If you are looking to have a presence on the web, whether for your blog, your personal website or your business’ website, you have probably heard quite a bit about WordPress, the world’s most widely used content management system (CMS). However, you may seek an alternative to WordPress.
These three open source CMS alternatives to WordPress blow boast their own user benefits and, most importantly, provide options.
Pligg is an open source CMS that is the power behind thousands of website, and it is proving a popular option, given it is free and relatively simple to use. Pligg is particularly strong in the development of social media sites, but big names and small ones alike use this CMS to develop websites.
Pligg is designed to create sites that operate similar to Digg, allowing users to suggest and vote on specific topics and articles. Sites that use Pligg well find a way of customizing the platform to target a niche market and find relative success in that. Those that fail to customize will at best look like every other non-customized Pligg-developed site and at worst, they will seem like nothing more than a cheap Digg knock-off.
For the bloggers out there, Habari can provide a great, secure option to WordPress. This open source CMS caters to bloggers, and each update or development of new aspects to the software is done with writers in mind.
Habari supports a number of plug-ins and themes as well as now-common blog features like tagging and RSS. An added bonus is that it is free to use, and Habari even provides a demo that requires no downloading or hard drive space. The downside is that it requires close management by either you or your tech support, where WordPress makes management much simpler.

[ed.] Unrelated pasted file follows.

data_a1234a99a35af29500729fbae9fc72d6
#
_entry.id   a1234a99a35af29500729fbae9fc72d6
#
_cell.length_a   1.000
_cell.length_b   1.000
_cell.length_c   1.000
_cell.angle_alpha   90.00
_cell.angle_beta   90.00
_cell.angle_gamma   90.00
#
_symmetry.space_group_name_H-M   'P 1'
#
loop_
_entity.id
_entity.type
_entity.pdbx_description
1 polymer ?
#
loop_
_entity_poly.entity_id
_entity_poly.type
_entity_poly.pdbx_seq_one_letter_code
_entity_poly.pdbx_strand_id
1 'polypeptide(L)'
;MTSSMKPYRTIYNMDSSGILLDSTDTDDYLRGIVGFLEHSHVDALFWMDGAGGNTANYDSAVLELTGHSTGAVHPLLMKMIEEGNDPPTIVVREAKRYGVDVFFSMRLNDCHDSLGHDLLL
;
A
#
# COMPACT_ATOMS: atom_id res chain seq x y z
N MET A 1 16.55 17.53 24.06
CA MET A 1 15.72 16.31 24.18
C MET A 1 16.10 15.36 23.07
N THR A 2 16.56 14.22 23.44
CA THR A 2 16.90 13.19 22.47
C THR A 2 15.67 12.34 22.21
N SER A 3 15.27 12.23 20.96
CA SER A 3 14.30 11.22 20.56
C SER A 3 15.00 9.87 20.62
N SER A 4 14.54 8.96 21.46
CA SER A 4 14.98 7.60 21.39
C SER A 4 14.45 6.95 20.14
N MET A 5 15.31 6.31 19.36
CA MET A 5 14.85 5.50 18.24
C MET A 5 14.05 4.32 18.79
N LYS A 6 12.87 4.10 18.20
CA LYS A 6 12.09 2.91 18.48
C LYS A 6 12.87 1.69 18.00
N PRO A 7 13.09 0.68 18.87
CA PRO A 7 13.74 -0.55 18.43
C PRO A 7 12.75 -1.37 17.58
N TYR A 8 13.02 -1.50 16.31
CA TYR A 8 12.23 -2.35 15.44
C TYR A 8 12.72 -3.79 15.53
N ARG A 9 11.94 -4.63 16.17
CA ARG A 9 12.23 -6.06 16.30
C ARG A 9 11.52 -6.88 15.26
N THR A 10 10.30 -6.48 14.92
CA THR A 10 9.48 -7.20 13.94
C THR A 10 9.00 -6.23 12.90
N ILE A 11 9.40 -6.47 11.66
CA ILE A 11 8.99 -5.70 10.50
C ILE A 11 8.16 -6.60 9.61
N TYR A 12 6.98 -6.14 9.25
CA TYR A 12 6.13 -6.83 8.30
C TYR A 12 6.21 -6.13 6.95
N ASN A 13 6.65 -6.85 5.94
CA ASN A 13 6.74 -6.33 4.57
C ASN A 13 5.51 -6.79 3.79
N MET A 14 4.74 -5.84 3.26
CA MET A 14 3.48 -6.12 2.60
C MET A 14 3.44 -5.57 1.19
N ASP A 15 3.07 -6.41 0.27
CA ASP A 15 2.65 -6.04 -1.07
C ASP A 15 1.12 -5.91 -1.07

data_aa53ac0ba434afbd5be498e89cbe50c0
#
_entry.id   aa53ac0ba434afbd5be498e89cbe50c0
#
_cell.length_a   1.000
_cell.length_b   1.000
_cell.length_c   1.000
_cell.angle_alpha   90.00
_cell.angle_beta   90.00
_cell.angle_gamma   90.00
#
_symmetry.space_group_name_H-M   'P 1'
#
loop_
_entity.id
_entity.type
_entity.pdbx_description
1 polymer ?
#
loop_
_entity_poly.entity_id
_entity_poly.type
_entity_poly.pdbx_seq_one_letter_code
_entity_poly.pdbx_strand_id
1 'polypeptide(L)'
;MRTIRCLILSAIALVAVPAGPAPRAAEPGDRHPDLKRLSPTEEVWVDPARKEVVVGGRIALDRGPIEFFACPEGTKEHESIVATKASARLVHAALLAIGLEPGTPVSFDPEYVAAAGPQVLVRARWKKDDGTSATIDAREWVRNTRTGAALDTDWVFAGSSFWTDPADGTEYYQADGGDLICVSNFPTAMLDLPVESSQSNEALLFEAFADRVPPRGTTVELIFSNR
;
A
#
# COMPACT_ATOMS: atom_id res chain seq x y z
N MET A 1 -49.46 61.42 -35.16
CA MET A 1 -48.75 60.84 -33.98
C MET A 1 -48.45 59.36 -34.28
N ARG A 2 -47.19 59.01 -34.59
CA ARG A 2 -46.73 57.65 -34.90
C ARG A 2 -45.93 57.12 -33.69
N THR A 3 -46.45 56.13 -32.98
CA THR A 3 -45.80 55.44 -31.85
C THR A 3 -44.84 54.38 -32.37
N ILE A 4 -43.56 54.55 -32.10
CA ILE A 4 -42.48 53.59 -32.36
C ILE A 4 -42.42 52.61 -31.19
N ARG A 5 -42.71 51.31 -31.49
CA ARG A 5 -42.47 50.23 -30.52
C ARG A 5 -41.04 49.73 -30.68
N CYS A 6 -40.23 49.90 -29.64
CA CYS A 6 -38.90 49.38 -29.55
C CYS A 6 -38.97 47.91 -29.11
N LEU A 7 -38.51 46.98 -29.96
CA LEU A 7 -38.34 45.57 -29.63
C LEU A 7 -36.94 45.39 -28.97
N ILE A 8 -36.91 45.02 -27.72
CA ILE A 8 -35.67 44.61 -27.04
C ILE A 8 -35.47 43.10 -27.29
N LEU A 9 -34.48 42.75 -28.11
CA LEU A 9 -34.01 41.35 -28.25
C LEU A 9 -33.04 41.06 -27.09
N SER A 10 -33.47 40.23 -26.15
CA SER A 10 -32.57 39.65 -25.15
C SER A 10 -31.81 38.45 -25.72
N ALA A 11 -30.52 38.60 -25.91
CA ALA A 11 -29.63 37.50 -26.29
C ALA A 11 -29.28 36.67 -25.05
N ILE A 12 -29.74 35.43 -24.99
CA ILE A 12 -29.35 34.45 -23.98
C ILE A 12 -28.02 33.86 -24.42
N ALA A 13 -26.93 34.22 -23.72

3. Cushy CMS
Like its name implies, it was designed to make CMS as simple as possible, and this included straying for the norm set by WordPress. Customizations are easy, and micromanagement is almost unnecessary.
Cushy CMS provides both a free and a paid pro version. While the paid version boasts more features (like the ability to remove all ads or use your own domain name and logo), even the free package offers five sites, unlimited editors and 20 languages. And while pro users may get to contact support directly, free users still get access to help videos, frequently asked questions and the Google user group.
While for many users WordPress is a great platform, it can have its flaws. For some, thinking beyond WordPress can pay dividends. There are many different free platforms you can take advantage of when developing a website.
This article was contributed by John Reynolds on behalf of www.centernetworks.com where you can find website hosting company information and comparisons and read their hostgator centernetworks review.